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LES ECHOS

Why These French Twins Are Fighting To Legalize Euthanasia

Both born with the incurable disease of cystic fibrosis, 35-year-old Nicolas and Damien Delmer are desperately sick. With the life they have left, they're working for the right to die the way they want.

The Delmer brothers, fighting for the right to die in dignity
The Delmer brothers, fighting for the right to die in dignity
Doan Bui

AMELIE-LES-BAINS — When they talk about their childhood, Nicolas and Damien Delmer prefer to recall only the happiest memories. The mornings when they would snuggle up in their pajamas against each other and watch cartoons — it was the Dragon Ball Z and City Hunter era — or the endless hours spent in their bedroom building huge Lego spaceships.

Then there were the epic birthday parties, where as many as 60 kids would be running around every corner of their house in the French Oise region near Paris. They celebrated two birthdays in one, the convenient joy of being twins: Nicolas and Damien. Damien and Nicolas. The inseparable, the entwined.

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Russia

When Mom Believes Putin: A Russian Family Torn Apart Over Ukraine Invasion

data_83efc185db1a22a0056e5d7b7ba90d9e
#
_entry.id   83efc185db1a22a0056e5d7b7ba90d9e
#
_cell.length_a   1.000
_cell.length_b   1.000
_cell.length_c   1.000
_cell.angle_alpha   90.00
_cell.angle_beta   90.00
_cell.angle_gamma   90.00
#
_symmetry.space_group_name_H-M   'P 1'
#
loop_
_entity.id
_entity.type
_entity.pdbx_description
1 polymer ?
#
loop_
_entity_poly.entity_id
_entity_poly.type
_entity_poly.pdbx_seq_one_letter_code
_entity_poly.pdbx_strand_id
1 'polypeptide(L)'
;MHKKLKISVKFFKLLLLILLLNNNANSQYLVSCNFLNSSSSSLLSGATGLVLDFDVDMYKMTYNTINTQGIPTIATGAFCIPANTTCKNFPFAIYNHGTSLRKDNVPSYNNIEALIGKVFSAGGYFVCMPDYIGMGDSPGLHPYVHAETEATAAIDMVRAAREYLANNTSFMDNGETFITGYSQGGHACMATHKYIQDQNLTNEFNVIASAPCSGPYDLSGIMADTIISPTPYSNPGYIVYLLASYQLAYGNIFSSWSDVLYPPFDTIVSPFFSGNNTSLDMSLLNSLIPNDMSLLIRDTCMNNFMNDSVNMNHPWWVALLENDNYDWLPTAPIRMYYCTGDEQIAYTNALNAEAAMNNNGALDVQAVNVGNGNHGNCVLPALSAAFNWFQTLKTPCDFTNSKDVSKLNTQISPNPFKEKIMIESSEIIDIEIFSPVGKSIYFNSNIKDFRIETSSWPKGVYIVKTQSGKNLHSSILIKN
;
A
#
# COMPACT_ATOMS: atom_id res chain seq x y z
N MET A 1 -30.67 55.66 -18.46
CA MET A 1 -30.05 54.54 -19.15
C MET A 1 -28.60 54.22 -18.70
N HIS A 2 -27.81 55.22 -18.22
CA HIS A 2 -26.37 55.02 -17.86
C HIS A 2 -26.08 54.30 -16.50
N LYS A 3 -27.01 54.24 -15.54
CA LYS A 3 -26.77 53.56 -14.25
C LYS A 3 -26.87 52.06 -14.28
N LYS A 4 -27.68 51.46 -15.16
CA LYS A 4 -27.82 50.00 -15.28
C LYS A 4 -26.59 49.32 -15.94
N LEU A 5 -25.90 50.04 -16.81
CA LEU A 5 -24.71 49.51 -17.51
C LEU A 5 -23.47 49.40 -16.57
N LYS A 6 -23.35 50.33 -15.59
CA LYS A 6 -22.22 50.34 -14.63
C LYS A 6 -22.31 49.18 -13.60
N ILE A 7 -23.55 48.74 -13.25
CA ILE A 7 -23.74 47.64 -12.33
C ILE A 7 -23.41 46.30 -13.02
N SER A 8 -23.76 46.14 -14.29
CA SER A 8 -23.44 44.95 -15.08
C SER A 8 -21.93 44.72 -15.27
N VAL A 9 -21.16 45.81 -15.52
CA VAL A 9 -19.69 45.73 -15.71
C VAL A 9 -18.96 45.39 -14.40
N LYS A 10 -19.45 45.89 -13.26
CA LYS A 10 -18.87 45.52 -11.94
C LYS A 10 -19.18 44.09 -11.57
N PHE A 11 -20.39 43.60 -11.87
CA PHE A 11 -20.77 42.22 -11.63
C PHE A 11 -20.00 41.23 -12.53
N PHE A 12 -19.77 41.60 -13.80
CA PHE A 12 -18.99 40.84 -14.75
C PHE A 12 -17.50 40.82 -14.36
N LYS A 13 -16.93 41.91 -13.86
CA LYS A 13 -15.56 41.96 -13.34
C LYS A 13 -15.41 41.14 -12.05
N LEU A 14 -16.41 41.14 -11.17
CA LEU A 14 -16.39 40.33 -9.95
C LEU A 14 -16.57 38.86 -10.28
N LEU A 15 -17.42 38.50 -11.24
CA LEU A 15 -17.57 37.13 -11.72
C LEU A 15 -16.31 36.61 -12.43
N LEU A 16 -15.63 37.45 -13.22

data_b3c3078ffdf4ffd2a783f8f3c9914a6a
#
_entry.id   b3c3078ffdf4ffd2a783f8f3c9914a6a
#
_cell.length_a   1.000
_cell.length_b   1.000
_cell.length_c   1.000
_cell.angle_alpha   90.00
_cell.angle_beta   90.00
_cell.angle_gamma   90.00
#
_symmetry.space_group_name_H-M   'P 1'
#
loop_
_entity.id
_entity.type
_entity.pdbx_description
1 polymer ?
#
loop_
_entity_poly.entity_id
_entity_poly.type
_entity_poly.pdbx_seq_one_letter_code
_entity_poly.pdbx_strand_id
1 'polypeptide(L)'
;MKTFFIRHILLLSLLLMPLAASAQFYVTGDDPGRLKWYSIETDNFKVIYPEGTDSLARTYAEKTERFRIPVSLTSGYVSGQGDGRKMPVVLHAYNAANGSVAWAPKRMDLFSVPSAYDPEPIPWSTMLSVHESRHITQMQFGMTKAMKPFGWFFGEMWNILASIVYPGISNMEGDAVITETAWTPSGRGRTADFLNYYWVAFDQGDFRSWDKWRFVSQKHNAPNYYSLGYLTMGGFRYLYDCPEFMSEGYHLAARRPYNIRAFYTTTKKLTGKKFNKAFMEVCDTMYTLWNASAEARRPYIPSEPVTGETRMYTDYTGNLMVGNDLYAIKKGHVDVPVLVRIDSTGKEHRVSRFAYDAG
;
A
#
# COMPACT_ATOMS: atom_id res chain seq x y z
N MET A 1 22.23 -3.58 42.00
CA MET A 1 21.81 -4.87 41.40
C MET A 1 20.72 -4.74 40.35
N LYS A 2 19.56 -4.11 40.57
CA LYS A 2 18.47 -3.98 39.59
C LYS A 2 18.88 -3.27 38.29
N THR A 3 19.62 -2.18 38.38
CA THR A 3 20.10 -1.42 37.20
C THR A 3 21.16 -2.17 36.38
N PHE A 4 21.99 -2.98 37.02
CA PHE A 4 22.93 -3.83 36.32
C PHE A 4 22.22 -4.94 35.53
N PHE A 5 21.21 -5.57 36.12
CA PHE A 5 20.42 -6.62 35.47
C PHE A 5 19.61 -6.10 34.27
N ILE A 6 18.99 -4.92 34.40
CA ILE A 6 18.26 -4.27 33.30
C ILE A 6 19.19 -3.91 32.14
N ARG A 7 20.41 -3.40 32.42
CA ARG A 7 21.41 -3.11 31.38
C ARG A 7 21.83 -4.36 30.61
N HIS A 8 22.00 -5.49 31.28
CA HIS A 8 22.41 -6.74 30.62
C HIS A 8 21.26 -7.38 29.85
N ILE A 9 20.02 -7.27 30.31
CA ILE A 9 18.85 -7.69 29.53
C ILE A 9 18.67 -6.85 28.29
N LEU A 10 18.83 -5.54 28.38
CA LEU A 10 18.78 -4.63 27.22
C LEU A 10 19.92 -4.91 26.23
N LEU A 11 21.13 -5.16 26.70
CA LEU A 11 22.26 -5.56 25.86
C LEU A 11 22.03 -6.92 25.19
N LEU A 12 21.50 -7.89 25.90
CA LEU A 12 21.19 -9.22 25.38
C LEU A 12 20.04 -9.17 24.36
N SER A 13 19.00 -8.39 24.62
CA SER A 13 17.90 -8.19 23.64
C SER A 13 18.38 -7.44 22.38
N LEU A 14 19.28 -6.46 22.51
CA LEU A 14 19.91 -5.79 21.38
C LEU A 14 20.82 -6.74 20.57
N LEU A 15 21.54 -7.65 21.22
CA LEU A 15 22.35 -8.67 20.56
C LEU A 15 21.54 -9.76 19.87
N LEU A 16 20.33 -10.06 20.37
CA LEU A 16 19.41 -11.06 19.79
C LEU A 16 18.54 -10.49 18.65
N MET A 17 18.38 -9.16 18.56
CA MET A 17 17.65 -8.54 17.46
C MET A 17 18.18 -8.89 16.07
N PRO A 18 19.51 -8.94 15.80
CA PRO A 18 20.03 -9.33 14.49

Sisters Rante and Satu Vodich fled Russia because they could no longer bear to live under Putin — but their mother believes state propaganda about the war. Her daughters are building a new life for themselves in Georgia.

A mother and her daughter on a barricade in Kyiv

Steffi Unsleber

TBILISI — On a gloomy afternoon in May, Rante Vodich gets the keys to her new home. A week earlier, the 27-year-old found this wooden shed in Tbilisi, with a corrugated iron roof and ramshackle bathroom. The shed next door houses an old bed covered in dust. Vodich refers to the place as a “studio” and pays $300 per month in rent. She says finding the studio is the best thing that’s happened to her since she came to Georgia. It is her hope for the future.

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Her younger sister Satu Vodich is around 400 kilometers further west, in the city of Batumi on Georgia’s Black Sea coast, surrounded by Russian tourists, Ukrainian flags, skyscrapers with sea views and the run-down homes of local residents.

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Central to the tragic absurdity of this war is the question of language. Vladimir Putin has repeated that protecting ethnic Russians and the Russian-speaking populations of Ukraine was a driving motivation for his invasion.

Yet one month on, a quick look at the map shows that many of the worst-hit cities are those where Russian is the predominant language: Kharkiv, Odesa, Kherson.

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